Name of the tile list file


Output file name


Mask file name (none – no mask)


Number of trees (odd number in the range 1-25)


Sampling rate (percent training data extracted for each tree)


Tree pruning rule


Number of parallel processes


Number of parallel processes for a tree model

ogr=C:/Program Files/QGIS 2.18/OSGeo4w.bat

A link to OSGeo4w.bat file (check your local installation)

You may modify parameter file depending on the computer capacity, training size, etc. Specifically:

- Increasing maxtrees parameter will slow classification but improve model generalization.

- Increasing mindev will reduce tree complexity, reducing will increase tree complexity.

- Reduce sampling parameter if sample areas are too large. Increase if maxtrees parameter is reduced.

- Reduce threads and treetherads parameters for a low capacity computer (minimal value 1)


  • Open cmd, navigate to the folder with tile list, and run the program:

> perl C:/GLAD_1.0/classification.pl param_pheno_B.txt

  • Wait for the process to complete.
  • Open QGIS and load the classification result (TIF file). To visualize target class, use transparency threshold 0-49. To show only background class, apply transparency to the interval 50-100.

3. Understanding classification outputs

A decision tree is a hierarchical classifier that predicts class membership by recursively partitioning a data set into more homogeneous subsets. This splitting procedure is followed until a perfect tree (one in which every pixel is discriminated from pixels of other classes, if possible) is created with all pure terminal nodes or until preset conditions are met for terminating the tree’s growth. Our approach employs a deviance measure to split data into nodes that are more homogeneous with respect to class membership than the parent node. The reduction in deviance (D), is defined as:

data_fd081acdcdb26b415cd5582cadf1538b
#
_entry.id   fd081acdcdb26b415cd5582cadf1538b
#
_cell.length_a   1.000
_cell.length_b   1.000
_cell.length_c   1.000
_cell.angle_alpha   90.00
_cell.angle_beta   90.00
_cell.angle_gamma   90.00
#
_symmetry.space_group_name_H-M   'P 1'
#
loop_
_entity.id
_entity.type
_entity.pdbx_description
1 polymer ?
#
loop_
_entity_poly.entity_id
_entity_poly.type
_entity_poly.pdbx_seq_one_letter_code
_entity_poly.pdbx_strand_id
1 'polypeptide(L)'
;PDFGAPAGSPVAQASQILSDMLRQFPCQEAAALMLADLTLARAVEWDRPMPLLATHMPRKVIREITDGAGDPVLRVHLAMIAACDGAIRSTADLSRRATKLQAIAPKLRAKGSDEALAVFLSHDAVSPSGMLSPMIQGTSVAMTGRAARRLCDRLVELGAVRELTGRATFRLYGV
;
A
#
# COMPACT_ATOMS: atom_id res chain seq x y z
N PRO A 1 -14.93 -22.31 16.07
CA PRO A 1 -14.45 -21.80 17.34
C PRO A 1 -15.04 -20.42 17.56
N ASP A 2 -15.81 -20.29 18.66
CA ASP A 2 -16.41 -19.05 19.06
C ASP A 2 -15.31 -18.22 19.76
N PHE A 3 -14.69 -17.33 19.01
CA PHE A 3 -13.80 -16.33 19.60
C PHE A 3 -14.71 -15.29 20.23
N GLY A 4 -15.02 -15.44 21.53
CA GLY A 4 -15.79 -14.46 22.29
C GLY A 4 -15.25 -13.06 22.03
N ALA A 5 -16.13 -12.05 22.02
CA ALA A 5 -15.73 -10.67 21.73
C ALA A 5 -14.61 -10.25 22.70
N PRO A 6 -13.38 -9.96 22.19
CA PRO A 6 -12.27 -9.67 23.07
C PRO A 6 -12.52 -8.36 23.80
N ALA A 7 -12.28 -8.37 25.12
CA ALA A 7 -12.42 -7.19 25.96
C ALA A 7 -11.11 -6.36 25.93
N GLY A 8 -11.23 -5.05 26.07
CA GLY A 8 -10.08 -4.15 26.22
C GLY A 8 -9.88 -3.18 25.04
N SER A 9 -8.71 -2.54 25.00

D = Ds − Dt − Du

where s is the parent node, and t and u are the splits from s. Right and left splits along the digital counts for all data are examined. When D is maximized, the best split has been found, and the data are divided at that digital count and the process repeated on the two new nodes of the tree. The deviance for nodes is calculated from the following:


where n is the number of pixels in class k in node i and p is the probability distribution of class k in node i.


If a decision tree model is implemented without constraints, it will attempt to create pure nodes (the nodes that consist of training pixels of the same class). However, due to noise and errors in training data, such a complex tree may produce incorrect results. To avoid over-fitting of a tree model, we implement pruning based on deviance decrease parameter (mindev). Increasing of the deviance decrease parameter we may reduce the complexity of a tree which will produce a more generalized result.


To improve the model performance in case of errors in training data and noise in independent variables (metrics), we implementing bagging (Bootstrap Aggregation) technique. The essence of bagging is to generate an ensemble of decision trees created using independent subsets of data from a training sample chosen randomly with replacement. The output class likelihood is calculated as the median output of all trees in the ensemble. A user may adjust the number of bagged trees (maxtrees). The number should not be too high (using more than 25 trees has a negligible effect on model performance). The number of trees should be odd (to simplify median calculation).


The decision tree models are stored in the “trees” folder of the classification workspace.


The decision tree file structure:

Input file: D:/xx_GLAD_ARD_WEB/04_classification/sample1.txt

Rows: 7963

Columns : 255

Tree type: Classification tree

mincut: 1

minsize: 2

mindev: 0.000100

Output type of y: label and probabilities

Number of classes: 2

Number of all nodes: 369

Number of terminal nodes: 185


Totally 122 Variables used in model building:

X1 X2 X3 X4 X5 X6 X7 X8 X9 X10 X11 X12 X13 X15 …

Overall misclassification rate on training data: 0.000000


node), split, n, deviance, yval, (1 2)

                   * denotes terminal node

1) root 7963 11036.273815 1 (0.509356 0.490644)

2) X133 < 1637.5 4206 3621.415894 2 (0.154541 0.845459)

4) X114 < 5264 345 24.589972 1 (0.994203 0.005797)

8) X173 < 1926.5 337 -0.000000 1 (1.000000 0.000000) *

9) X173 >= 1926.5 8 8.997362 1 (0.750000 0.250000)

18) X8 < 306 2 -0.000000 2 (0.000000 1.000000) *